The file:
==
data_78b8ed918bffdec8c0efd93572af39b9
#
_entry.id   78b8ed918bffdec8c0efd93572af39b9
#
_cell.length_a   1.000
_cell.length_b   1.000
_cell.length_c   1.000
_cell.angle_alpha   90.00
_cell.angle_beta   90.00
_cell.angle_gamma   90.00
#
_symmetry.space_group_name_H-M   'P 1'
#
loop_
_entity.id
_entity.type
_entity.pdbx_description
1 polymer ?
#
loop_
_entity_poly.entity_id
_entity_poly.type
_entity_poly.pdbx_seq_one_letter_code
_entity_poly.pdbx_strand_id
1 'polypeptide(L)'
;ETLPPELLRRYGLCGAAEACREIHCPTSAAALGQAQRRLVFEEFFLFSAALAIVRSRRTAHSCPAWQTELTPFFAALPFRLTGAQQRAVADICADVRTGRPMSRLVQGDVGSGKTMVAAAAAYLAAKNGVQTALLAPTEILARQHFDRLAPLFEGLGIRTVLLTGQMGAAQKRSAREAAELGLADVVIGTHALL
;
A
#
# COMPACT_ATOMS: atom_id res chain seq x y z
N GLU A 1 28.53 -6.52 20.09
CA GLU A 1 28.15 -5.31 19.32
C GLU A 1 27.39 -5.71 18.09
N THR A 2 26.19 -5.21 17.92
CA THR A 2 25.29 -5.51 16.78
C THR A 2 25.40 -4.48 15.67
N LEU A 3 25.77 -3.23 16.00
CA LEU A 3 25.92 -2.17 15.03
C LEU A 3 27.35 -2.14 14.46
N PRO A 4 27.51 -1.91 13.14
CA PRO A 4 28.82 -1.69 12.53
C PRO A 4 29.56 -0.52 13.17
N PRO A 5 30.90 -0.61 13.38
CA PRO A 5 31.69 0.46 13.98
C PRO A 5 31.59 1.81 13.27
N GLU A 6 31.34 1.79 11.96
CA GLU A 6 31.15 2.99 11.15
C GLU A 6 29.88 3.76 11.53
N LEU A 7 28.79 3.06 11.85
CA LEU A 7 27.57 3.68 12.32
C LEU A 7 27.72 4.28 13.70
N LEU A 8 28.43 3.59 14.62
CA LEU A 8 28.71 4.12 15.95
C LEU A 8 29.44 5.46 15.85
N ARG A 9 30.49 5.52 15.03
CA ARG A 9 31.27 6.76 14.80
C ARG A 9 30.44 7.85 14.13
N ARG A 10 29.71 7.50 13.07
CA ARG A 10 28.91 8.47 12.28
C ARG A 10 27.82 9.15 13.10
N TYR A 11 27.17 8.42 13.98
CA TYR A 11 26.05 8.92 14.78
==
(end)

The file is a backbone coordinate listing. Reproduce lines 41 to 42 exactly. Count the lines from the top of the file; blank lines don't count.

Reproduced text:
CA PRO A 4 28.82 -1.69 12.53
C PRO A 4 29.56 -0.52 13.17